As a Millennial, it’s easy to become an addict.
I know, because I think my old boyfriend was one.
It wasn’t obvious at first. I just noticed he drank more than I did. That he drank when he was anxious or upset. That he drank to process emotions (or rather, to numb the intensity of them). That he drank, it seemed, more out of necessity than for enjoyment.
And that, yes, it made me uncomfortable.
I never brought it up while we were together. I didn’t know how, and I wasn’t “sure.” I was pretty sure he’d get defensive, or it wouldn’t go well, or he’d somehow turn it back on me, or he’d turn away from me completely.
But if I could have told him something—if I would have had the faith that he would have listened. I would have told him this:
I’m worried about you.
I think you’re addicted to alcohol.
And I want you to know from my background in therapy that this is something you can address. And it’s something I hope you address with more than just drugs. There are a lot of options that could do wonders for you.
Drugs, alcohol, gambling, and sex are all more accessible than ever before in history. Besides behavioral addictions (like eating disorders or video game addiction), it’s not hard to get your hands on drugs like bars (Xanax), Oxy (Oxycontin), purple drank (codeine), and Percs (Percocet)—let alone alcohol and marijuana, a substance that has recently been legalized in many states.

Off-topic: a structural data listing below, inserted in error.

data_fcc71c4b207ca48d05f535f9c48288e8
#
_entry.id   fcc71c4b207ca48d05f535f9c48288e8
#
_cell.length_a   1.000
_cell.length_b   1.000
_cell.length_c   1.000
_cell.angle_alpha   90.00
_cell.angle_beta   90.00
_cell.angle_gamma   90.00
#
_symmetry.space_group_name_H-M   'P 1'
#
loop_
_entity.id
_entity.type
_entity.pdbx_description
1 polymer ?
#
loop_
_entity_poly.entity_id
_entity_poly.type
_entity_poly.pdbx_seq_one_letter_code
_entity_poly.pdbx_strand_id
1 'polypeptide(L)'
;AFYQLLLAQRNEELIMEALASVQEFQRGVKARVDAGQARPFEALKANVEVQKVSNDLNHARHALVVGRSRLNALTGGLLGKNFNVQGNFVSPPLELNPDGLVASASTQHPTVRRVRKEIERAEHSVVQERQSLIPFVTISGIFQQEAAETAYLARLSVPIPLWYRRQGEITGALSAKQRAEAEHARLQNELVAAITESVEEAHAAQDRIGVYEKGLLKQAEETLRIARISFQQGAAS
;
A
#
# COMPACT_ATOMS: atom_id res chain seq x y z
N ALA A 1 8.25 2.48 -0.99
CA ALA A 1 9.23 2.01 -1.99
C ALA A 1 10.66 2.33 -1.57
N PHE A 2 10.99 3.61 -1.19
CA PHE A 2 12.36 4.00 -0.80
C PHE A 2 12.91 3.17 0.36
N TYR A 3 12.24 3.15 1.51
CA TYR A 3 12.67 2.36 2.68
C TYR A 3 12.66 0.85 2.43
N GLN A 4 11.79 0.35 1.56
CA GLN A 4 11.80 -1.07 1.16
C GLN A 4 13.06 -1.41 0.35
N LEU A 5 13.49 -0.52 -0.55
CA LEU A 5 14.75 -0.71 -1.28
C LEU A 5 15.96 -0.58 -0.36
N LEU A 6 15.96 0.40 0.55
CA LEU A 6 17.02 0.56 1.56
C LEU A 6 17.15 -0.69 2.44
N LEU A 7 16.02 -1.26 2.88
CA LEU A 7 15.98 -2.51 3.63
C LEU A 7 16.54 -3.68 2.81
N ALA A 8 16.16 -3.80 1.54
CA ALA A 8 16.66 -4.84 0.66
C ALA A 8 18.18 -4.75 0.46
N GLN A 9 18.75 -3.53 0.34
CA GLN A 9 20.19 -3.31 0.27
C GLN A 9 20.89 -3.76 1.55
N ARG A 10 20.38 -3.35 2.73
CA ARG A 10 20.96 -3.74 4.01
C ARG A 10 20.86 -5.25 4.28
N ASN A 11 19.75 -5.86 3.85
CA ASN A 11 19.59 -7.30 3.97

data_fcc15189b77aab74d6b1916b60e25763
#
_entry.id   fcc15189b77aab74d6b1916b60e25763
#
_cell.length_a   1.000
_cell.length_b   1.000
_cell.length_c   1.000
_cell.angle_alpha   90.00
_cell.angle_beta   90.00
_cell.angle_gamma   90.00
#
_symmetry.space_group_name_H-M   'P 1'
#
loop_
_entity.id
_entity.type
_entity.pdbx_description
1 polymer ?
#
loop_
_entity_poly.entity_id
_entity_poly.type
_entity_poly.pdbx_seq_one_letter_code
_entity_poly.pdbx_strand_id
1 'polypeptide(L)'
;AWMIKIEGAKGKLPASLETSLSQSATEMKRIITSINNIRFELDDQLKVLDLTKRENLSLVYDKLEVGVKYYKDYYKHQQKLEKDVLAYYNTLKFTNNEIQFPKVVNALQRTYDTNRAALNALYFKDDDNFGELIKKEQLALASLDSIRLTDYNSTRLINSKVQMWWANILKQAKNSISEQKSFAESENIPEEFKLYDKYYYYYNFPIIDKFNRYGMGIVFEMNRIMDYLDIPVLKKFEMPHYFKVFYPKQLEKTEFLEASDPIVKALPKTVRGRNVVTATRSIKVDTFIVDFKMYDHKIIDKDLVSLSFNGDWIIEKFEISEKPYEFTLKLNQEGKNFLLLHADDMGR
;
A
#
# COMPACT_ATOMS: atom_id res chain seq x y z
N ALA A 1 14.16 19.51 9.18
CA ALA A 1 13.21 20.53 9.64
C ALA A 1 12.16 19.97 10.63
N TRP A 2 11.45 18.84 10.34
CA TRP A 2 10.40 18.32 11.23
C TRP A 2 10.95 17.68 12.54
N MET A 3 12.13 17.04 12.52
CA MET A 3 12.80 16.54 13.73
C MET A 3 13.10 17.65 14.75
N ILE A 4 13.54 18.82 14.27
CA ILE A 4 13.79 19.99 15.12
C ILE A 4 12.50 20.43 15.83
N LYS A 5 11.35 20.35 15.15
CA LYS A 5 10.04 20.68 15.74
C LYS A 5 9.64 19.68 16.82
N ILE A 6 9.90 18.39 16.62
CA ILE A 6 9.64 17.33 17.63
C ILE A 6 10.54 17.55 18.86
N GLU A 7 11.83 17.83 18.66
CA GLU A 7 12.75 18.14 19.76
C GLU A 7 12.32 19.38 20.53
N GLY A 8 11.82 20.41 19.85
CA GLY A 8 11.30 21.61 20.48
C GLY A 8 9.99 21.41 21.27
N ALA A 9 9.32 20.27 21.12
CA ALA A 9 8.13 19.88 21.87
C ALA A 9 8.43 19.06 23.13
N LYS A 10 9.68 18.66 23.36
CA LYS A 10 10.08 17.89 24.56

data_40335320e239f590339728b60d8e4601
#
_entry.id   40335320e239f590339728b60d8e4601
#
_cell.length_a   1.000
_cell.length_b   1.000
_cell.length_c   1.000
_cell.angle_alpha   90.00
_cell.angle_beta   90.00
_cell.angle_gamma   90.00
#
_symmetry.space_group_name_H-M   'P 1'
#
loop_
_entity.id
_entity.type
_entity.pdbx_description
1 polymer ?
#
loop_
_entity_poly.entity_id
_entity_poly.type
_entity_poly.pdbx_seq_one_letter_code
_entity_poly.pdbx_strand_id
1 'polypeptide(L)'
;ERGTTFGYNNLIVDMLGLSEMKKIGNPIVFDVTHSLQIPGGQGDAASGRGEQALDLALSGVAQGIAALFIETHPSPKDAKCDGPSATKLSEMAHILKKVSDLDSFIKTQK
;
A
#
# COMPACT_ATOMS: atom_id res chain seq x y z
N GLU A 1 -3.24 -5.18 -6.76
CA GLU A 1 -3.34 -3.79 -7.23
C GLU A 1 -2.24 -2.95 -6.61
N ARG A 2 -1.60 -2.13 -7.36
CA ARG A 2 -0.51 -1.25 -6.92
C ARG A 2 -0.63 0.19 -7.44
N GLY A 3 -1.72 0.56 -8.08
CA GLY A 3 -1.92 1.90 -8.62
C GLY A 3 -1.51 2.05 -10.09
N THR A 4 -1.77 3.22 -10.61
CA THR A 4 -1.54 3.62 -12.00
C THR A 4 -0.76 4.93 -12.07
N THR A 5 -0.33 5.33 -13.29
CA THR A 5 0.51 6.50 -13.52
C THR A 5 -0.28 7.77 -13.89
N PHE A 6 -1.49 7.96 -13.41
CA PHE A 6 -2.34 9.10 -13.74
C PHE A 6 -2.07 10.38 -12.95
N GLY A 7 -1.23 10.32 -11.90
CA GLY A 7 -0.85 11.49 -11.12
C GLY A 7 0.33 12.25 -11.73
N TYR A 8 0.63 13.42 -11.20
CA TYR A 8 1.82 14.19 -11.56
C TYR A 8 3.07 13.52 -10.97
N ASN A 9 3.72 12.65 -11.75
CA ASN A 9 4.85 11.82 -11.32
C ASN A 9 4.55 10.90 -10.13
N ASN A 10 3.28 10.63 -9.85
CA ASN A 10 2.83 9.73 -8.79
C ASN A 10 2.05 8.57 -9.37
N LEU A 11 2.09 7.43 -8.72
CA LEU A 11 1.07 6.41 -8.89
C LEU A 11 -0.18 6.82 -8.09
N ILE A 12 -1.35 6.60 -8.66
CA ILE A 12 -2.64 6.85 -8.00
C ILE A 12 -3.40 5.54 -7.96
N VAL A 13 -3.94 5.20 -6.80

Admitting we’re addicted to something and seeking help for it has always had a lot of stigma and shame surrounding it.
However, many Millennials have been shifting that mindset. It has become more socially acceptable to talk openly about mental and emotional health in general, including substance abuse.
This is a good thing. As a mentality, it creates a safer space for everyone—not just for those addicted, but for peers and loved ones. It also opens the way to explore alternative methods of healing addictions. Holistic approaches have been shown to be beneficial in many ways—so the more people who learn about them, use them, and spread the word, the better.
Here are three exciting, up-and-coming methods for those looking to free themselves of addiction in order to live lives of dignity and grace: